Maybe i could have schmoozed more, maybe i could have played more songs, maybe i could have tried to accomplish the many career goals that are a scant half inch above my head; major festival bookings, enormous booking agent, fancy pants manager guy, famous colleagues… but the truth is, i heard just enough songs by some of my most favorite folk friends, i played my heart out every time i picked up the guitar, and i met some amazing people. i did the best i could do and i feel ever more re-connected to this crazy job. thank goodness there are all these glorious glowing people out there doing it as well.


i heart Nels Andrews! he wrote this gorgeous lovesong called Wisteria and sang it at our wedding


3 Penny Acre playing their official showcase


Canadian legend Corin Raymond sweating music



The Sea, The Sea slaying with gorgeousness


us at our official showcase! photo by Anna Vogelzang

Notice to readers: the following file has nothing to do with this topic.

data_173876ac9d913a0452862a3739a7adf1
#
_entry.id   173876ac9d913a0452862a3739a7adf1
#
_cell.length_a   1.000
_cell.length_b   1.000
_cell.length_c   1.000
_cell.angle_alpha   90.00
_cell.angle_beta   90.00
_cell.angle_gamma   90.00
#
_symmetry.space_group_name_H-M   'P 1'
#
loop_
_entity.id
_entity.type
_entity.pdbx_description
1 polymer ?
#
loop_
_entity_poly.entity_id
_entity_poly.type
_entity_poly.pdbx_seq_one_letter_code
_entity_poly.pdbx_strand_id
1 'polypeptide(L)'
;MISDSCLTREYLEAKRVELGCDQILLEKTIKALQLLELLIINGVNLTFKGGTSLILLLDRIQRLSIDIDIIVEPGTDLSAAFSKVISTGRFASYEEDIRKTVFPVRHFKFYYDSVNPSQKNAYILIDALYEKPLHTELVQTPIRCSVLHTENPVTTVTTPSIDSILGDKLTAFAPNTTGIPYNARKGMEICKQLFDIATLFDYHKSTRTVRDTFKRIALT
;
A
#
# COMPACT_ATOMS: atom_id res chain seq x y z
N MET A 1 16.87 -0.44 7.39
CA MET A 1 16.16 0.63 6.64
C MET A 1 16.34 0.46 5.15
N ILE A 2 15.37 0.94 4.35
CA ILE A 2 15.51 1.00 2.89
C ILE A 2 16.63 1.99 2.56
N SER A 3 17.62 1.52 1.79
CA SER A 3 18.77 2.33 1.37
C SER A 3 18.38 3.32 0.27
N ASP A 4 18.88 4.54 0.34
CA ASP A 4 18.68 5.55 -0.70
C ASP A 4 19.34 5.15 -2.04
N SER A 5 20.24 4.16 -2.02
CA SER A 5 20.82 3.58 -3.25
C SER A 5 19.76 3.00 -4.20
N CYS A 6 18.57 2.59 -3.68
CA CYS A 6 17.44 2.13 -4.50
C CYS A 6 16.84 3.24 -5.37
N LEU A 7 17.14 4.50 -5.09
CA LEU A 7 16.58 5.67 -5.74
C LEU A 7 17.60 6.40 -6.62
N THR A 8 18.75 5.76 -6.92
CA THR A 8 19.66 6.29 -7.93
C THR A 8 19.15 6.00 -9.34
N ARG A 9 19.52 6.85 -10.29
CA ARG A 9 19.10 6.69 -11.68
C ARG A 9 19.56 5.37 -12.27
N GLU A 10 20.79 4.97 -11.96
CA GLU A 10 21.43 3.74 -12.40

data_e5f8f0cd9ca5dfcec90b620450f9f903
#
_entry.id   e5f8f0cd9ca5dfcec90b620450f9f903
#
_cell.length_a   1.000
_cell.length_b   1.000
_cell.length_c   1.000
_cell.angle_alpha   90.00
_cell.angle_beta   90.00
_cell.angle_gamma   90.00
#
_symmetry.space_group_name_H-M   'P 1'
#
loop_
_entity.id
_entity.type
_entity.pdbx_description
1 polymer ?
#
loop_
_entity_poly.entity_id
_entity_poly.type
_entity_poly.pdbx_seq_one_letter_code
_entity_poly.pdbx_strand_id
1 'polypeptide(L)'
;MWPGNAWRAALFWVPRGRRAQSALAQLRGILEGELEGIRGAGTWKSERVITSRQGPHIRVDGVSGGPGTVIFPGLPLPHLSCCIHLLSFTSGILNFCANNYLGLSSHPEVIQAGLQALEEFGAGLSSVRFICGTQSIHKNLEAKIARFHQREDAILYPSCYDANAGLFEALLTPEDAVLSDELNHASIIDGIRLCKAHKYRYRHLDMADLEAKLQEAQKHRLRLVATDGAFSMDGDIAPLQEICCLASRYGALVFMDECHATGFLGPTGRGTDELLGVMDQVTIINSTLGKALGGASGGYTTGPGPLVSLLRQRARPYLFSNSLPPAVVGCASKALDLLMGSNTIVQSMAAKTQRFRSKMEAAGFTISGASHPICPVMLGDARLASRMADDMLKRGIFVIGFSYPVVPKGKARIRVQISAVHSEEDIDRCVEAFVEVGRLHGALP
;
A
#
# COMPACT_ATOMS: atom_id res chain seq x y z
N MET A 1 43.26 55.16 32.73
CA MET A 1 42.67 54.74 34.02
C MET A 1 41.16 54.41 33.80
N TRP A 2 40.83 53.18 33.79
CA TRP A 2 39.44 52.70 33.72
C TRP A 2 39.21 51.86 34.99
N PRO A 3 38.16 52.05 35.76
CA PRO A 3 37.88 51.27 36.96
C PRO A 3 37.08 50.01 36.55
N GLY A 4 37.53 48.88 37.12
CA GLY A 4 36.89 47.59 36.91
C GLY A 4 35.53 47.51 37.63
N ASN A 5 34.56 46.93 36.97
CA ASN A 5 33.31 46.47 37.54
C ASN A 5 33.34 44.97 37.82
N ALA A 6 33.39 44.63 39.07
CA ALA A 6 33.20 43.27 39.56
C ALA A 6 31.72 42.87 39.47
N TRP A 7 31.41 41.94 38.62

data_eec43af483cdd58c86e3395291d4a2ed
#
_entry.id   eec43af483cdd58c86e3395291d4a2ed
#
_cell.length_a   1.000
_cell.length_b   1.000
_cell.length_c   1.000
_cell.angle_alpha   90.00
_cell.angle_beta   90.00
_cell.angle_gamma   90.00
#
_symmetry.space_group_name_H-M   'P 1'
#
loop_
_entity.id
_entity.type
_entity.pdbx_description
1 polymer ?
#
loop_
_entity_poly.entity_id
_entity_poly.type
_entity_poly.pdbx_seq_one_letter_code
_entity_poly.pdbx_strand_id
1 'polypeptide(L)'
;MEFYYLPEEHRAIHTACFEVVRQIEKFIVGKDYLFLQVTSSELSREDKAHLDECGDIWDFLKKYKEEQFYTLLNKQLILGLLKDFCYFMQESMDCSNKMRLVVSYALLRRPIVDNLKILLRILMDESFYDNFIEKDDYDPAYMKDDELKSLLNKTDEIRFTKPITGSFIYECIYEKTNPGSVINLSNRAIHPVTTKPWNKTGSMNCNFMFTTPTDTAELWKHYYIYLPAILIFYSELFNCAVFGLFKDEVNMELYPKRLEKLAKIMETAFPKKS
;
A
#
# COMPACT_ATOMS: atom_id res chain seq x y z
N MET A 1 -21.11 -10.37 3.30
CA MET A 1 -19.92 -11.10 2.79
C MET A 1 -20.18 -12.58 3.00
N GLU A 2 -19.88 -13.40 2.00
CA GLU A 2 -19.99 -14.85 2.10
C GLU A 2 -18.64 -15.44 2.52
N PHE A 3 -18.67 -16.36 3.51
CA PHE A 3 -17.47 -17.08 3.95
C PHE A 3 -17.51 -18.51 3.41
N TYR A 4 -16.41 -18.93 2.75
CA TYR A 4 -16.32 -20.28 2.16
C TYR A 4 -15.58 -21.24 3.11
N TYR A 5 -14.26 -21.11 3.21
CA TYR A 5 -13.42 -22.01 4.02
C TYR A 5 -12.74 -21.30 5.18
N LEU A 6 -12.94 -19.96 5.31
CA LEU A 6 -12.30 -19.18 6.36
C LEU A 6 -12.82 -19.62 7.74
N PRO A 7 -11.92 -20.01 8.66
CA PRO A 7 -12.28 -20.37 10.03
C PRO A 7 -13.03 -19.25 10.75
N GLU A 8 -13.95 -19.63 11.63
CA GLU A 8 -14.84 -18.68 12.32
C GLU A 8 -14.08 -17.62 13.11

my delicious bestie Rebecca Loebe. photo by Mary Granata


i heart the Birds of Chicago


Aj Roach & Nuala Kennedy. (hey you guys, move to texas!!)


mellow afternoon set with Rebecca Loebe and Andrew


thumbs up from Andrew, Matt The Electrician & Joey Ryan of the Milk Carton Kids


Dar Williams. such a great show!


lastly, Andrew & Steve Poltz rocking so hard they were blurry



It’s only 20 degrees in Toronto

Tomorrow at 6am the whole Fam jumps on a jet plane to Toronto, ON to take part in the Folk Alliance International, a four day melange of the world’s folk musicians and business people. “Folk conference?!” You say, “yes!” I reply. Every trade has its conference and folk is no different, ours just happens to be a huge party with music overflowing the hallways morning and night. We’ve been meeting in Memphis for the last 7 years and now we are in Toronto. In February. A beautiful time to be in Canada. Brrrrr.
I don’t think we have enough warm clothing. It’s in the 70’s in Austin. I’ll let you know how it goes and post pics when I have them!

Langlois, Oregon

Papa here,

I’ve been on the road, playing bass with Nicki Bluhm & The Gramblers. I left Emmett and Raina on January 30 and flew to San Francisco. I rehearsed 1.5 times and played my first gig the following night in Sacramento, where I used to live.